Comcast has made a small, but potentially big change, to a prepaid Internet service it’s testing in the Philadelphia area that suggests a broader rollout could be in the making.
After testing out a sales model that relied on more than 70 local wireless and consumer electronics stores to distribute and sell starter kits comprised of a cable modem, the necessary cables and an activation code good for 30 days of Internet service, the website that promotes the offer has shed the retail option in favor of a new call-in number: 855-75PREPAID.
Also gone from the site are mentions that the offer is limited to parts of Philadelphia, Delaware and New Jersey. But the site does tell visitors that the prepaid offer is not available when plugging in addresses and zip codes in Comcast markets that are outside the Philadelphia region.
A Comcast spokesman confirmed that the trial remains localized and that the MSO added the call-in number to begin tests on a different types of sales channels and the infrastructure that would be required to support them. He said Comcast had nothing to announce with respect to future trials outside the Philadelphia area or plans to deploy a prepaid Internet product commercially.
Still, leading with a distribution and sales model that relies on a central phone number, rather than the establishment of retail presences in local retail outlets, would seemingly make it easier for Comcast to accelerate a national deployment, should the MSO pull the trigger on one.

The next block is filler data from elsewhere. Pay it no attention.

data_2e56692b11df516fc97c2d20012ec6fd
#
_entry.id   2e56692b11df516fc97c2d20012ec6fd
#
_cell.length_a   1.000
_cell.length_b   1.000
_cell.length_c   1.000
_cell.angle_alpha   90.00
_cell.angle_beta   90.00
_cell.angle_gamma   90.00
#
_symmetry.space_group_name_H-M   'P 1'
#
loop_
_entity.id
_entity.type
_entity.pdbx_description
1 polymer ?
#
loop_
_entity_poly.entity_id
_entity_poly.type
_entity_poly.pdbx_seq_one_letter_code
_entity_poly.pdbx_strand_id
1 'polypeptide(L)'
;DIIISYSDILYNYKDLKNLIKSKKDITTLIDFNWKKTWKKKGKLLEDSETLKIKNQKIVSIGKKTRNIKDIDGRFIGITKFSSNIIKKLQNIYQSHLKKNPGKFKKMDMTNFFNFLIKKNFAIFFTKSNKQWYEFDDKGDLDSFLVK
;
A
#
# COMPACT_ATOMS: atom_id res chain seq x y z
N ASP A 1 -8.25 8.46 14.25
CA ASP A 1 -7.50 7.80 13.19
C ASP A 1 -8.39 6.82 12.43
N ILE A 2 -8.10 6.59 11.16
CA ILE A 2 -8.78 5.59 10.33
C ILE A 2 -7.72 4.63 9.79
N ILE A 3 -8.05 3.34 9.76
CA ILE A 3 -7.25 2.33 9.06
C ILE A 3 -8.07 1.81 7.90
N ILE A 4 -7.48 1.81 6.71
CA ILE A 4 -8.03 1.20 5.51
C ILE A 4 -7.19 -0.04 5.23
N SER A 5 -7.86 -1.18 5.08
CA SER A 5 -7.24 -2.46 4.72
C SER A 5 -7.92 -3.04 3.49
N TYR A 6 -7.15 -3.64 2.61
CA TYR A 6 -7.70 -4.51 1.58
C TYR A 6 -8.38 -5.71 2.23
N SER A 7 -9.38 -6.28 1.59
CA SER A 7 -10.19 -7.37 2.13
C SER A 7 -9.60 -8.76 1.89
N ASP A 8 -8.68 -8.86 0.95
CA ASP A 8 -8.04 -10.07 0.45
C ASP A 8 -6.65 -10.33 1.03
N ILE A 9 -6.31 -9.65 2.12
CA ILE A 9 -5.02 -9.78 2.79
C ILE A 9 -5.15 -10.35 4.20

Aside from the phone number, the fundamental prepaid product Comcast is testing hasn’t changed much since it started kicking the tires on it late last year. The service itself is still capped at 3 Mbps downsteam by 768 Kbps upstream.
The starter kit remains priced at $69.95 and comes with an Arris-made DOCSIS 3.0 modem, connectors and 30 days of service. After 30 days, customers can buy refills ($45 for 30 days or $15 for seven days) by calling the phone number or submitting a credit card or a code from a prepaid card at xfinityprepaid.net.
Taking a page from prepaid models that have been successful for cellular companies, Comcast's contract-free offer doesn’t require customers to submit to a credit check or to supply the MSO with a Social Security number. However, Comcast's offer is only available to households that do not have an active Comcast account.
Comcast’s marketing message for the pre-paid test focuses on the "flexibility" of the product, but it could give the MSO, and possibly other cable operators, a risk-free way to pursue an untapped market of Internet customers that have bad credit or don’t have bank accounts. A prepaid product also would give Comcast another way to add former subscribers that had previously been turned off due to nonpayment.
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